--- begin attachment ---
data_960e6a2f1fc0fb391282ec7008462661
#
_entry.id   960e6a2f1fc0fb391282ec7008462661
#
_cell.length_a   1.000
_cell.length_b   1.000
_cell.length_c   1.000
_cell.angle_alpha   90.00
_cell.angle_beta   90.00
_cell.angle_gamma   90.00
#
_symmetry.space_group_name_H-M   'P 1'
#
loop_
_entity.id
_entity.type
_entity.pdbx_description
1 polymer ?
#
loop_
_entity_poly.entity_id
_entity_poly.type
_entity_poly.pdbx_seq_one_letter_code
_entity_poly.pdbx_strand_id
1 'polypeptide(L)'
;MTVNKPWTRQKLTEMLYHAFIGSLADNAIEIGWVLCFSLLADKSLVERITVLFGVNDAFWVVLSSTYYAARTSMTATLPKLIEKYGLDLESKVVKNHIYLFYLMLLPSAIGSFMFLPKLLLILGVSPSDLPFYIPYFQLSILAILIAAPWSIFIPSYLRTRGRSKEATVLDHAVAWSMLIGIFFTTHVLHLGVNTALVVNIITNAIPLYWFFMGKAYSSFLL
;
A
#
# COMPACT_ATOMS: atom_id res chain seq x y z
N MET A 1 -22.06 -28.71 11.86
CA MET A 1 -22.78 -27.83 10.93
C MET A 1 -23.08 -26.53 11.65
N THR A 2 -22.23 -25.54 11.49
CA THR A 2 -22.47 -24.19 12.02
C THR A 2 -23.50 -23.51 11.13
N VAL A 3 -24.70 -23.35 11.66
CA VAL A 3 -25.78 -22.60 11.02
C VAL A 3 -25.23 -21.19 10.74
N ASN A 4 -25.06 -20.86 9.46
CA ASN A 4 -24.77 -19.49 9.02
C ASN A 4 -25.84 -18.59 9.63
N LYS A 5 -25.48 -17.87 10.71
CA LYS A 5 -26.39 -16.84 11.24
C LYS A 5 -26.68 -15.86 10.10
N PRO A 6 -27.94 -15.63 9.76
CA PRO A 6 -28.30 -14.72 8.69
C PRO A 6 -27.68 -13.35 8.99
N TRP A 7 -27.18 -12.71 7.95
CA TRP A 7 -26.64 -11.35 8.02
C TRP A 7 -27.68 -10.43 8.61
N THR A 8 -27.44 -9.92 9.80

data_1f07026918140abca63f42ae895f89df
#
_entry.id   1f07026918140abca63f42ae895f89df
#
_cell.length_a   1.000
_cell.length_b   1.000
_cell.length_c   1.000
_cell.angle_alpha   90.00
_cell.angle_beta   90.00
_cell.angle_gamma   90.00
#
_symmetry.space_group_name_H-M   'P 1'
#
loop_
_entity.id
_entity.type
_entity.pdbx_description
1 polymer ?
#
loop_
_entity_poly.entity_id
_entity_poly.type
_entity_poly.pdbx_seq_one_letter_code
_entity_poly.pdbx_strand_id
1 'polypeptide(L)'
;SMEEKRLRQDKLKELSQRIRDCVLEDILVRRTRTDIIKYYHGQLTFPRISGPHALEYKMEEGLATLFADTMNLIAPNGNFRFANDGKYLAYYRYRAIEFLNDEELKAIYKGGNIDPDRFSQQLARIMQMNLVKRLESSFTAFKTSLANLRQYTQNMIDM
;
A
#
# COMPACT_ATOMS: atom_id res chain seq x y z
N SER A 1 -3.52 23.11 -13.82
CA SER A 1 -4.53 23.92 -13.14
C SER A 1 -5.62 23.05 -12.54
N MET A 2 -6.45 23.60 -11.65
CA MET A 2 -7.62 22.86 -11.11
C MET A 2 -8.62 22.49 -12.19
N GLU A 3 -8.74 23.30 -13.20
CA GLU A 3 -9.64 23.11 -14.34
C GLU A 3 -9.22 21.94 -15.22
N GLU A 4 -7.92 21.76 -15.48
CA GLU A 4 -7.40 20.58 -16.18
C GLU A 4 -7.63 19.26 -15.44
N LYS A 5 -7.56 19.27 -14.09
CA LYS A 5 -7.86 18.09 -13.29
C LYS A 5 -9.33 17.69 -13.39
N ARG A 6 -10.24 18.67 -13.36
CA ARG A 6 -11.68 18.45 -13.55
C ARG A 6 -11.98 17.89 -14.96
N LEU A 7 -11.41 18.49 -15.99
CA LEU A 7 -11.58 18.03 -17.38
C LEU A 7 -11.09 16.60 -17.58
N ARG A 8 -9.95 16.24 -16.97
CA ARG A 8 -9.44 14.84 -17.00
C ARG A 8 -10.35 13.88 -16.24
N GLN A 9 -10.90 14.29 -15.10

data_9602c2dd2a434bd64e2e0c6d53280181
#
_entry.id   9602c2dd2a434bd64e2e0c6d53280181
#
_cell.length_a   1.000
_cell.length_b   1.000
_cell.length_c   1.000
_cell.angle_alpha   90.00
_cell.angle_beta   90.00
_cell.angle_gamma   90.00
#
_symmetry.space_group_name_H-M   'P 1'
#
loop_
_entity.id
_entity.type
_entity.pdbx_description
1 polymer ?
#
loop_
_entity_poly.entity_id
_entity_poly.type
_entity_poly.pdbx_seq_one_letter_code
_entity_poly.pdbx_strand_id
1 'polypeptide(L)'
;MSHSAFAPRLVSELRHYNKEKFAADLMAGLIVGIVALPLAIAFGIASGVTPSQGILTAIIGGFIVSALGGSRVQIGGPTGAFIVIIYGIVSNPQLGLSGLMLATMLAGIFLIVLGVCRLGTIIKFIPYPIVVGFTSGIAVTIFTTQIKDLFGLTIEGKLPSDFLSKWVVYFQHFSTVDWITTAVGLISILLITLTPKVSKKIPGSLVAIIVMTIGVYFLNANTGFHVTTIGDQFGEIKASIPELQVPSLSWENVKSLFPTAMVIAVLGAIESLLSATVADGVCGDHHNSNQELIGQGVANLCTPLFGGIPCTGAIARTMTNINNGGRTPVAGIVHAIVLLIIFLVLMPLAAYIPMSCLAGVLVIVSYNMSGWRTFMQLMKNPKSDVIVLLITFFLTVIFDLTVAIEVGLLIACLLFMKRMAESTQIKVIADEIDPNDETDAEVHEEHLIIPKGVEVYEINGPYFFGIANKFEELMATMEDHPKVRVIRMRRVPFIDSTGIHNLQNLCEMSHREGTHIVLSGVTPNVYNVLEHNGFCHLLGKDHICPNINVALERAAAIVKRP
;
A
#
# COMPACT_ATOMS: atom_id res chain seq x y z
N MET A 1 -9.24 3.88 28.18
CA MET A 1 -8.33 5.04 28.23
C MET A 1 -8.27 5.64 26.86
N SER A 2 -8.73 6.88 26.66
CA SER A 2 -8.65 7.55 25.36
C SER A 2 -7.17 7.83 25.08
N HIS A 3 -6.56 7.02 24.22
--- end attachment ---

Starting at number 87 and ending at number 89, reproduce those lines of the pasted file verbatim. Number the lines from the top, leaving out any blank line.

CA MET A 2 -7.62 22.86 -11.11
C MET A 2 -8.62 22.49 -12.19
N GLU A 3 -8.74 23.30 -13.20